Installing And Using OpenVZ On Ubuntu 13.04 (AMD64)

Want to support HowtoForge? Become a subscriber!
 
Submitted by falko (Contact Author) (Forums) on Wed, 2013-07-17 08:30. :: OpenVZ | Ubuntu | Virtualization

Installing And Using OpenVZ On Ubuntu 13.04 (AMD64)

Version 1.0
Author: Falko Timme <ft [at] falkotimme [dot] com>
Follow me on Twitter
Last edited 06/04/2013

In this HowTo I will describe how to prepare an Ubuntu 13.04 server for OpenVZ. With OpenVZ you can create multiple Virtual Private Servers (VPS) on the same hardware, similar to Xen and the Linux Vserver project. OpenVZ is the open-source branch of Virtuozzo, a commercial virtualization solution used by many providers that offer virtual servers. The OpenVZ kernel patch is licensed under the GPL license, and the user-level tools are under the QPL license.

This howto is meant as a practical guide; it does not cover the theoretical backgrounds. They are treated in a lot of other documents in the web.

This document comes without warranty of any kind! I want to say that this is not the only way of setting up such a system. There are many ways of achieving this goal but this is the way I take. I do not issue any guarantee that this will work for you!

 

1 Preliminary Note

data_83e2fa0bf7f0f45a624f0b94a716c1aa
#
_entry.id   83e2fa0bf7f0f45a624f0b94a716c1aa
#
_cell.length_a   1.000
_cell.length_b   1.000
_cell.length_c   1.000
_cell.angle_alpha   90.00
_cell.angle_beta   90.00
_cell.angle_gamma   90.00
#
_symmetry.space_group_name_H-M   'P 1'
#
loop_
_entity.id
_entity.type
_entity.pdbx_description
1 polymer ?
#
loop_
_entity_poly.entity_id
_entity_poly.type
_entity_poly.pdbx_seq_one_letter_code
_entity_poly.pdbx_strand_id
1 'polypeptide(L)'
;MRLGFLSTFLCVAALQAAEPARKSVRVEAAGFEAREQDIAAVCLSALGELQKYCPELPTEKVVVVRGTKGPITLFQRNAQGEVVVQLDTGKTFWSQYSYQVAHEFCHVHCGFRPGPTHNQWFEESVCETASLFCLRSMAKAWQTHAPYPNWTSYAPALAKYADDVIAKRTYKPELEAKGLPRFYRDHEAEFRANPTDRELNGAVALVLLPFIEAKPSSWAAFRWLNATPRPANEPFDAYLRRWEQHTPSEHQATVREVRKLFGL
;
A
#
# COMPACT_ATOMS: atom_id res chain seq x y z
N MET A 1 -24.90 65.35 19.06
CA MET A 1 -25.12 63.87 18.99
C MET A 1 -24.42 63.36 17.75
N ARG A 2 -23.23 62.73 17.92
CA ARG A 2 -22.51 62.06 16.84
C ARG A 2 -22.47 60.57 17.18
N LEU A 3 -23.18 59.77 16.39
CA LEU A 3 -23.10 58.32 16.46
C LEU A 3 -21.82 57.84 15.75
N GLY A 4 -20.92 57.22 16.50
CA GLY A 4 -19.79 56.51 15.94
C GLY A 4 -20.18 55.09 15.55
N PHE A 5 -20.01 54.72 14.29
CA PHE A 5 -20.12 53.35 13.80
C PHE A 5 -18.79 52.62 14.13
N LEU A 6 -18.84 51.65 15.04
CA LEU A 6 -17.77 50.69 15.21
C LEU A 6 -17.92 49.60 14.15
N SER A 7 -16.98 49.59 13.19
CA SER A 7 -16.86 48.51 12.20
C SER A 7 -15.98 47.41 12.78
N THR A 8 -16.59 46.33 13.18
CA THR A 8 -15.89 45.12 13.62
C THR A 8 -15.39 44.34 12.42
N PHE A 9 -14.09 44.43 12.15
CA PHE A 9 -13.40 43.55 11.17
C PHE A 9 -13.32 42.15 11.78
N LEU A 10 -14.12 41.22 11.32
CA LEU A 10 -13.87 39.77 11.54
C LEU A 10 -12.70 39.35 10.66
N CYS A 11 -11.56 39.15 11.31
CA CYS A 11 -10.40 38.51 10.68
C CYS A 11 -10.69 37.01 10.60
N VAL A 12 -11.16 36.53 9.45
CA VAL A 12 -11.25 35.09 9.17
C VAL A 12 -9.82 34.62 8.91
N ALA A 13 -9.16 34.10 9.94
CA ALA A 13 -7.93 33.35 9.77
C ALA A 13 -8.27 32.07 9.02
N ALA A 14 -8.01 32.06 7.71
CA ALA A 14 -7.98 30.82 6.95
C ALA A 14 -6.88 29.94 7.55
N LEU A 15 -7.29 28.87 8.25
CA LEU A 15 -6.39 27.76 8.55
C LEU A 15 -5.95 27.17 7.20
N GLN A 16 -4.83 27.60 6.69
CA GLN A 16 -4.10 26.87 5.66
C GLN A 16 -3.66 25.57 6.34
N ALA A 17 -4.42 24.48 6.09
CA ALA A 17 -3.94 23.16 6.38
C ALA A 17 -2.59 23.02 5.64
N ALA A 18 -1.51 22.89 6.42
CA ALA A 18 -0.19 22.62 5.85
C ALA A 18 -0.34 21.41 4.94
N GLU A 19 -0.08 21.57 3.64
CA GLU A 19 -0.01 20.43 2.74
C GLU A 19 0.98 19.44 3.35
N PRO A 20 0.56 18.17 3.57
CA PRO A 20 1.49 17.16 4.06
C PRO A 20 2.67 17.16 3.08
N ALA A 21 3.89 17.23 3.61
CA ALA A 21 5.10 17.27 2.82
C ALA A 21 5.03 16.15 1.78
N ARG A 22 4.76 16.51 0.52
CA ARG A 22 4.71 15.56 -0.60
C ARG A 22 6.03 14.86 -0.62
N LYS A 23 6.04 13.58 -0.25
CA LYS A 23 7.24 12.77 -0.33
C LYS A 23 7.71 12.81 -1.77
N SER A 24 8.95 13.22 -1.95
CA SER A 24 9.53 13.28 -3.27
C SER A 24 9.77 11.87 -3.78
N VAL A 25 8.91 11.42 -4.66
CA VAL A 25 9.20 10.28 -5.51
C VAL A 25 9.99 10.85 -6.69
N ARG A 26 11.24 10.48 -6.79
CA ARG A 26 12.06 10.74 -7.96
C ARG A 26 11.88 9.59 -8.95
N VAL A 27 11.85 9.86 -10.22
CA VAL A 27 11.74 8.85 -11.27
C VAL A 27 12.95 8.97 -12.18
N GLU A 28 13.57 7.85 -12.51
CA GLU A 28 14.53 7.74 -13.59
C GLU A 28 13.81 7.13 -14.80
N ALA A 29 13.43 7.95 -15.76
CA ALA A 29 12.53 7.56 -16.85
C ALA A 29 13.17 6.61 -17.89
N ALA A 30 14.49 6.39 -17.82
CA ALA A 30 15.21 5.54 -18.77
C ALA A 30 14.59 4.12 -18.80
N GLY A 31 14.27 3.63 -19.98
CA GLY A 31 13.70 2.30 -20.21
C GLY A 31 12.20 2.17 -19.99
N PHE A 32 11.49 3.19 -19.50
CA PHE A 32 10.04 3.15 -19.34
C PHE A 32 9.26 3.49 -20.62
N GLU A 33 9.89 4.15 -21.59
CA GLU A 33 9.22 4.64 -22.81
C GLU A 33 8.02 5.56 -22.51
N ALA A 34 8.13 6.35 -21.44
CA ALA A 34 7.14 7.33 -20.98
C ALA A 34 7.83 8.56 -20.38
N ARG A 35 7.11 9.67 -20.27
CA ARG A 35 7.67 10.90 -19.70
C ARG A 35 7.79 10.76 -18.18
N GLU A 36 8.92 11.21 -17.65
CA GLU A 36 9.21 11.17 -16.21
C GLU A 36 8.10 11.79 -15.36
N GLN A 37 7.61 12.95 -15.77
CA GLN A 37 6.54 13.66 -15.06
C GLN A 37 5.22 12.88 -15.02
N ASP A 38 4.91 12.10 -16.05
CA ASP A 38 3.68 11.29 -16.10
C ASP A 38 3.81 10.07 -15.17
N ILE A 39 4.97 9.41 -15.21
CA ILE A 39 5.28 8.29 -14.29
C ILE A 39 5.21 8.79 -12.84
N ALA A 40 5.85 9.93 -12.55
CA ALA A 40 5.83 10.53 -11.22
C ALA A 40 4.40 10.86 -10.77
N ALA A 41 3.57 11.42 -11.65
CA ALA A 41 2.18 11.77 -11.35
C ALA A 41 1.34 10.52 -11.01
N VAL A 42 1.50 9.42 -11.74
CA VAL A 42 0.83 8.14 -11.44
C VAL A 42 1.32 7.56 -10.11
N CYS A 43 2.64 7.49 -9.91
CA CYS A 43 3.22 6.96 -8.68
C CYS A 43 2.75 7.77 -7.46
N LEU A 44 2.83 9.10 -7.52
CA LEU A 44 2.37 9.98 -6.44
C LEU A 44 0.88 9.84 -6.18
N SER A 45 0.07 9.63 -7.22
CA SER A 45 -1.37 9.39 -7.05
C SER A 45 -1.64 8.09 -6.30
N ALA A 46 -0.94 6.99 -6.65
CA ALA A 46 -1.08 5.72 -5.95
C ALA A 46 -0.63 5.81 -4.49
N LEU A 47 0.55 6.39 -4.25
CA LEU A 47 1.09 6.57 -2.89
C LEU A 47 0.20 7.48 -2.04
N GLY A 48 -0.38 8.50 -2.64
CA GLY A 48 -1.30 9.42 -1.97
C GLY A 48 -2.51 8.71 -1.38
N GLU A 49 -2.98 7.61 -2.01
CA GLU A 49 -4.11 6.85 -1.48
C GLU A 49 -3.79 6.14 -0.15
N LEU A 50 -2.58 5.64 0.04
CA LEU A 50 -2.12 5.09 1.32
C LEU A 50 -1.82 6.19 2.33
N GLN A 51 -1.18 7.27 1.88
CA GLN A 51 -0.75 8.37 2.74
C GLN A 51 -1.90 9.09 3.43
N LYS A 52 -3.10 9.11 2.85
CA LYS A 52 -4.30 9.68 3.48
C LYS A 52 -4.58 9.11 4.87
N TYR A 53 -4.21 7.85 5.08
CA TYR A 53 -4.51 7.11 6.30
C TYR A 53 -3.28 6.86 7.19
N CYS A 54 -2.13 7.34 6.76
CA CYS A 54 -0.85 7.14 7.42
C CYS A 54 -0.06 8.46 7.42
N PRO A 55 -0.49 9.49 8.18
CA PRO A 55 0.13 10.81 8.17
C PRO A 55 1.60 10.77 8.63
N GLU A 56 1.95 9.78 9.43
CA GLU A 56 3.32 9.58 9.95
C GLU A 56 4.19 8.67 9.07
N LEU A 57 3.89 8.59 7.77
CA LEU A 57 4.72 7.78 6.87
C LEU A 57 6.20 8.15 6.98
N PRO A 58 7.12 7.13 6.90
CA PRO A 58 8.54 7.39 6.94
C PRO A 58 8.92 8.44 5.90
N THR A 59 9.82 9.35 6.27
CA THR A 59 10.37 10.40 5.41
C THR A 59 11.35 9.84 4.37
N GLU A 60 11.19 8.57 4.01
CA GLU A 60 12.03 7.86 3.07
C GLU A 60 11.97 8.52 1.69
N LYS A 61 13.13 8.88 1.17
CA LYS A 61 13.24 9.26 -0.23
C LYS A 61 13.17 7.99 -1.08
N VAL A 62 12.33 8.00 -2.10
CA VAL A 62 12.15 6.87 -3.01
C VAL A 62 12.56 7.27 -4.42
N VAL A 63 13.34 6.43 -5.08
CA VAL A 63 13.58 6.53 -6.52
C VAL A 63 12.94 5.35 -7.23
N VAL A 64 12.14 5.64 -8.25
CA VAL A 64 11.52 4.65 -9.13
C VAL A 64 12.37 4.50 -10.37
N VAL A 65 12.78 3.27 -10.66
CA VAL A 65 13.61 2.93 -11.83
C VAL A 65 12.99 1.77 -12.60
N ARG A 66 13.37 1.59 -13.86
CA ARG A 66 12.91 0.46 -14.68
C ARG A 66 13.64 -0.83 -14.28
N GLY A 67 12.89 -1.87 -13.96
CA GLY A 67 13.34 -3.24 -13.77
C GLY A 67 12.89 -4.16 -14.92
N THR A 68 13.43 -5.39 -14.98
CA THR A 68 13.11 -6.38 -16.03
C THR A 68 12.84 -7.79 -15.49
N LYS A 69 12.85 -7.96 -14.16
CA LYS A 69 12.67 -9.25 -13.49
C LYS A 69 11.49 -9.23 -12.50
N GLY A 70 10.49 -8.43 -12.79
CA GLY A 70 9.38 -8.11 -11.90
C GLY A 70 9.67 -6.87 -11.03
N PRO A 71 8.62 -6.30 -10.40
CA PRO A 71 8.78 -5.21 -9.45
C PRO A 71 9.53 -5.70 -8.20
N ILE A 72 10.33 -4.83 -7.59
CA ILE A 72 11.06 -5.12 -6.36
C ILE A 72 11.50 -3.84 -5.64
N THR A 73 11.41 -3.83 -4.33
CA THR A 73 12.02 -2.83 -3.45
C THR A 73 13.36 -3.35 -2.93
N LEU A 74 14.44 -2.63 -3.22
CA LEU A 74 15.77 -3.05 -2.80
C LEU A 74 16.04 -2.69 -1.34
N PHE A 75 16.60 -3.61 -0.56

I'm using an x86_64 (amd64) system here. If you are on an i386 system, a few commands will be slightly different.

 

2 Installing OpenVZ

For Ubuntu 13.04, there is no OpenVZ kernel in the official repositories. Therefore we must install OpenVZ from the official RPM packages from the OpenVZ project (see Install kernel from RPM on Debian 6.0) - with ploop support

 

2.1 Installing From The Official RPM Packages From The OpenVZ Project

Download the latest vzkernel, vzctl, ploop and vzquota RPM packages from http://wiki.openvz.org/Download/kernel/rhel6 and http://wiki.openvz.org/Download/utils, e.g. as follows::

cd /tmp
wget http://download.openvz.org/kernel/branches/rhel6-2.6.32/042stab076.8/vzkernel-2.6.32-042stab076.8.x86_64.rpm
wget http://download.openvz.org/kernel/branches/rhel6-2.6.32/042stab076.8/vzkernel-devel-2.6.32-042stab076.8.x86_64.rpm
wget http://download.openvz.org/utils/vzctl/4.3.1/vzctl-4.3.1-1.x86_64.rpm
wget http://download.openvz.org/utils/vzctl/4.3.1/vzctl-core-4.3.1-1.x86_64.rpm
wget http://download.openvz.org/utils/ploop/1.7/ploop-1.7-1.x86_64.rpm
wget http://download.openvz.org/utils/ploop/1.7/ploop-lib-1.7-1.x86_64.rpm
wget http://download.openvz.org/utils/vzquota/3.1/vzquota-3.1-1.x86_64.rpm

Install the following packages...

apt-get install fakeroot alien libcgroup1

... and convert the RPM packages to DEB packages:

fakeroot alien --to-deb --scripts --keep-version vz*.rpm ploop*.rpm

Install the DEB packages as follows:

dpkg -i vz*.deb ploop*.deb